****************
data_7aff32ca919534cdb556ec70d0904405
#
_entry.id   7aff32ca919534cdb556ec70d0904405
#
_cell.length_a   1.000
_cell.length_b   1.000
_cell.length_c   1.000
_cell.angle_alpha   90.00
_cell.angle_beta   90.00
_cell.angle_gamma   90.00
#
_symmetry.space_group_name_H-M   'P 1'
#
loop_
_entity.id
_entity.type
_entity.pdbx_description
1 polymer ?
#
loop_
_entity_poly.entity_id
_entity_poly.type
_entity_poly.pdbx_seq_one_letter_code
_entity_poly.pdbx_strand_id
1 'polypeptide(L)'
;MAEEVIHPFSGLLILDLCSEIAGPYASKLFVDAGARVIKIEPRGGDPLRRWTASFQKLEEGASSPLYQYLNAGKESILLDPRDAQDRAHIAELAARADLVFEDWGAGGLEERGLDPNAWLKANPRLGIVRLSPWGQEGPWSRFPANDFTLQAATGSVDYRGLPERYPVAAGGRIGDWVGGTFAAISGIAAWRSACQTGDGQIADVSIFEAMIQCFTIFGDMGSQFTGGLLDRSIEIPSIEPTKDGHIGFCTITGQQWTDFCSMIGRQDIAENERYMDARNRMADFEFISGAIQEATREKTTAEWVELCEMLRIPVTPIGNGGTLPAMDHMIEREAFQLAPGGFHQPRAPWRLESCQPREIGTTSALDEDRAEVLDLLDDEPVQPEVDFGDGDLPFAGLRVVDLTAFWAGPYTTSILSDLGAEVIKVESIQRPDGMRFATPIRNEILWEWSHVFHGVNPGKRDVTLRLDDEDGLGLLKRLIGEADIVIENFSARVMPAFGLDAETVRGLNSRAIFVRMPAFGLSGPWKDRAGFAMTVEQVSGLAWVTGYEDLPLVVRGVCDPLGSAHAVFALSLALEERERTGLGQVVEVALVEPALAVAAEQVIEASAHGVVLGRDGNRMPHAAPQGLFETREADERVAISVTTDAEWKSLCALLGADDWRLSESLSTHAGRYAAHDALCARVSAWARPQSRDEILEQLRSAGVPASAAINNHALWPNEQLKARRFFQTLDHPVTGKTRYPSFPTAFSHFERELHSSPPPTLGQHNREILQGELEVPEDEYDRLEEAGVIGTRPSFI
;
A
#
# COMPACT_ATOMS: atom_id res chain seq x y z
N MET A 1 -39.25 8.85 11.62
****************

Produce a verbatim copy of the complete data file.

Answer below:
data_7aff32ca919534cdb556ec70d0904405
#
_entry.id   7aff32ca919534cdb556ec70d0904405
#
_cell.length_a   1.000
_cell.length_b   1.000
_cell.length_c   1.000
_cell.angle_alpha   90.00
_cell.angle_beta   90.00
_cell.angle_gamma   90.00
#
_symmetry.space_group_name_H-M   'P 1'
#
loop_
_entity.id
_entity.type
_entity.pdbx_description
1 polymer ?
#
loop_
_entity_poly.entity_id
_entity_poly.type
_entity_poly.pdbx_seq_one_letter_code
_entity_poly.pdbx_strand_id
1 'polypeptide(L)'
;MAEEVIHPFSGLLILDLCSEIAGPYASKLFVDAGARVIKIEPRGGDPLRRWTASFQKLEEGASSPLYQYLNAGKESILLDPRDAQDRAHIAELAARADLVFEDWGAGGLEERGLDPNAWLKANPRLGIVRLSPWGQEGPWSRFPANDFTLQAATGSVDYRGLPERYPVAAGGRIGDWVGGTFAAISGIAAWRSACQTGDGQIADVSIFEAMIQCFTIFGDMGSQFTGGLLDRSIEIPSIEPTKDGHIGFCTITGQQWTDFCSMIGRQDIAENERYMDARNRMADFEFISGAIQEATREKTTAEWVELCEMLRIPVTPIGNGGTLPAMDHMIEREAFQLAPGGFHQPRAPWRLESCQPREIGTTSALDEDRAEVLDLLDDEPVQPEVDFGDGDLPFAGLRVVDLTAFWAGPYTTSILSDLGAEVIKVESIQRPDGMRFATPIRNEILWEWSHVFHGVNPGKRDVTLRLDDEDGLGLLKRLIGEADIVIENFSARVMPAFGLDAETVRGLNSRAIFVRMPAFGLSGPWKDRAGFAMTVEQVSGLAWVTGYEDLPLVVRGVCDPLGSAHAVFALSLALEERERTGLGQVVEVALVEPALAVAAEQVIEASAHGVVLGRDGNRMPHAAPQGLFETREADERVAISVTTDAEWKSLCALLGADDWRLSESLSTHAGRYAAHDALCARVSAWARPQSRDEILEQLRSAGVPASAAINNHALWPNEQLKARRFFQTLDHPVTGKTRYPSFPTAFSHFERELHSSPPPTLGQHNREILQGELEVPEDEYDRLEEAGVIGTRPSFI
;
A
#
# COMPACT_ATOMS: atom_id res chain seq x y z
N MET A 1 -39.25 8.85 11.62